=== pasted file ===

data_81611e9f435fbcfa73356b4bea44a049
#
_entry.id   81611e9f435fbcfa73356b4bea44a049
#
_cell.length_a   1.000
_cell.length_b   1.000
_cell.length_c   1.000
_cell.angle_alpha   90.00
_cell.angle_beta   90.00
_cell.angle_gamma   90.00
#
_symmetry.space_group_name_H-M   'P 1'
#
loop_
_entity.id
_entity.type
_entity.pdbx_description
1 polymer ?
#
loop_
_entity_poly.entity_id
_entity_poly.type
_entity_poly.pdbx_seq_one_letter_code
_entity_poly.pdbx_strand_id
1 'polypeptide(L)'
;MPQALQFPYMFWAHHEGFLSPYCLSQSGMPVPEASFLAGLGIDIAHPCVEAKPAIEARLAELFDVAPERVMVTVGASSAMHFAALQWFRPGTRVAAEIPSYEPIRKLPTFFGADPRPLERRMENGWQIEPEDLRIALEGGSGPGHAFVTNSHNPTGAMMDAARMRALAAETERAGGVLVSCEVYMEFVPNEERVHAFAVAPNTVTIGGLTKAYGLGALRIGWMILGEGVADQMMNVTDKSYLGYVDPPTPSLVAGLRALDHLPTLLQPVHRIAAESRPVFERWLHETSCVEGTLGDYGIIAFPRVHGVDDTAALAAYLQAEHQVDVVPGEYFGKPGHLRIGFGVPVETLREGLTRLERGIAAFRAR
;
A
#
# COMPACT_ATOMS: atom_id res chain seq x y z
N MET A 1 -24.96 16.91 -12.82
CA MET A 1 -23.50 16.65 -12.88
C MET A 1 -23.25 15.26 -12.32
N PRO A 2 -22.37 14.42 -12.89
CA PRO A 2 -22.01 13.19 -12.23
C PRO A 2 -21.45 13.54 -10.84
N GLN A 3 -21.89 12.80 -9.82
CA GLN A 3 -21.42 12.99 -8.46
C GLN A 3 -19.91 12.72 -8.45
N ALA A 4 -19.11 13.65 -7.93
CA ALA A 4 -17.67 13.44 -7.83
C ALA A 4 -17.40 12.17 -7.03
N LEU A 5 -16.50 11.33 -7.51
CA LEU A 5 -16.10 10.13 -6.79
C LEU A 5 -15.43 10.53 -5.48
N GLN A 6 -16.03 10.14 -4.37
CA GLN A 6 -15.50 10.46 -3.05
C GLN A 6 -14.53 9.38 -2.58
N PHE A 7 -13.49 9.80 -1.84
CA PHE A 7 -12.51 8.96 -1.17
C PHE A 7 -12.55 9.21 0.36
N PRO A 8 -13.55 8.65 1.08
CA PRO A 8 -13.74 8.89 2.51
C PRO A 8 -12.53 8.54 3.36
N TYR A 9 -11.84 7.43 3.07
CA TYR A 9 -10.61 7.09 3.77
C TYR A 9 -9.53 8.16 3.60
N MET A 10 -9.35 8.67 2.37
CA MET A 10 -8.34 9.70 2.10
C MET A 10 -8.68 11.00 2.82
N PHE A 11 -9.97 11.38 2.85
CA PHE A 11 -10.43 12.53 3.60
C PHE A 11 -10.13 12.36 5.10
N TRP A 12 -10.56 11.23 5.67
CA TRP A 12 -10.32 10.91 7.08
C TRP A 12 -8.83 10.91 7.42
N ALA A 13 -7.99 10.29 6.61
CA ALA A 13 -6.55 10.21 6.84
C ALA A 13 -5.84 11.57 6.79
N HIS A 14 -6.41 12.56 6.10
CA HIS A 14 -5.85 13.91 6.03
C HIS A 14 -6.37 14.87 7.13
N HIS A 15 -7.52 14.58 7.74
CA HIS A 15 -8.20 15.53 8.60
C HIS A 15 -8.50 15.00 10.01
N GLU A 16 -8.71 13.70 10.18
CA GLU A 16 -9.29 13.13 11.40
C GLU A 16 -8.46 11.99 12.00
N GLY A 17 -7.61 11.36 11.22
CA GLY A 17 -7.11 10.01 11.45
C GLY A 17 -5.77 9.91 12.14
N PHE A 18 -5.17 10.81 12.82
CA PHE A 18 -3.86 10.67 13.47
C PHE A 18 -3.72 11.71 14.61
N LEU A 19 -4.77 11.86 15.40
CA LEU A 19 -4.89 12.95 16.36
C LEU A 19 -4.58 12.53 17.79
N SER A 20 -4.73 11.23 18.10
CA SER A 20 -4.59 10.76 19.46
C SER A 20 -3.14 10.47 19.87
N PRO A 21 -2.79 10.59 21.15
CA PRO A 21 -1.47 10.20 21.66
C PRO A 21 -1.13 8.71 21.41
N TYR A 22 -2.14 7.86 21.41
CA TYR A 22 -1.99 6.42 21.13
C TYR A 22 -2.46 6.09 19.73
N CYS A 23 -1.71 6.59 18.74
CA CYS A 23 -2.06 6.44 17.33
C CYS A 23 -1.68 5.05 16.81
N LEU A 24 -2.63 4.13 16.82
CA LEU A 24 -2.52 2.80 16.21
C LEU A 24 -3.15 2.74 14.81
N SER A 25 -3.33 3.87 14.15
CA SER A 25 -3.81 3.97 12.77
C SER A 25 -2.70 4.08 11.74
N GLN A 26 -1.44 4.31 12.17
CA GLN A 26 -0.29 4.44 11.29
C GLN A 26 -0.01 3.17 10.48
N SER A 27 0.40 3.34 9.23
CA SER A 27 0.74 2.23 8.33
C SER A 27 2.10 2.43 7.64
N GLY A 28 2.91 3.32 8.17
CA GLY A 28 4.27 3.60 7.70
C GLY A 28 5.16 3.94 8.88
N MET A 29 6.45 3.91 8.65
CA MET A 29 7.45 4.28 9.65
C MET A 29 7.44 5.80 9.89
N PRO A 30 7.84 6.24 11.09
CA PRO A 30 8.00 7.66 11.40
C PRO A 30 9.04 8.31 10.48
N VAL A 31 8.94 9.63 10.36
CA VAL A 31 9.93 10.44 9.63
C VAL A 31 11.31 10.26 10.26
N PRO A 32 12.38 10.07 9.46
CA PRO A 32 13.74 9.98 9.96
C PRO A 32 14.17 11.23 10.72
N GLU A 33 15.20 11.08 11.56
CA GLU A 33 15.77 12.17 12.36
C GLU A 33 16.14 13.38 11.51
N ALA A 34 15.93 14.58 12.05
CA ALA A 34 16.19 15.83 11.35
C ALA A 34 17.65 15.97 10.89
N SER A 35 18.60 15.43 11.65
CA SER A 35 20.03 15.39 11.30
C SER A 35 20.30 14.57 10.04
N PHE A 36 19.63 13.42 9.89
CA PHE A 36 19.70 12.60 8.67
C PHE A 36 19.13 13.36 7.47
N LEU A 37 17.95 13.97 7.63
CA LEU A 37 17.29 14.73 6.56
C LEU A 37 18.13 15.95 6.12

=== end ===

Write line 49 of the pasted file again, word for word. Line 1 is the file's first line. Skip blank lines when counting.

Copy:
N PHE A 7 -13.49 9.80 -1.84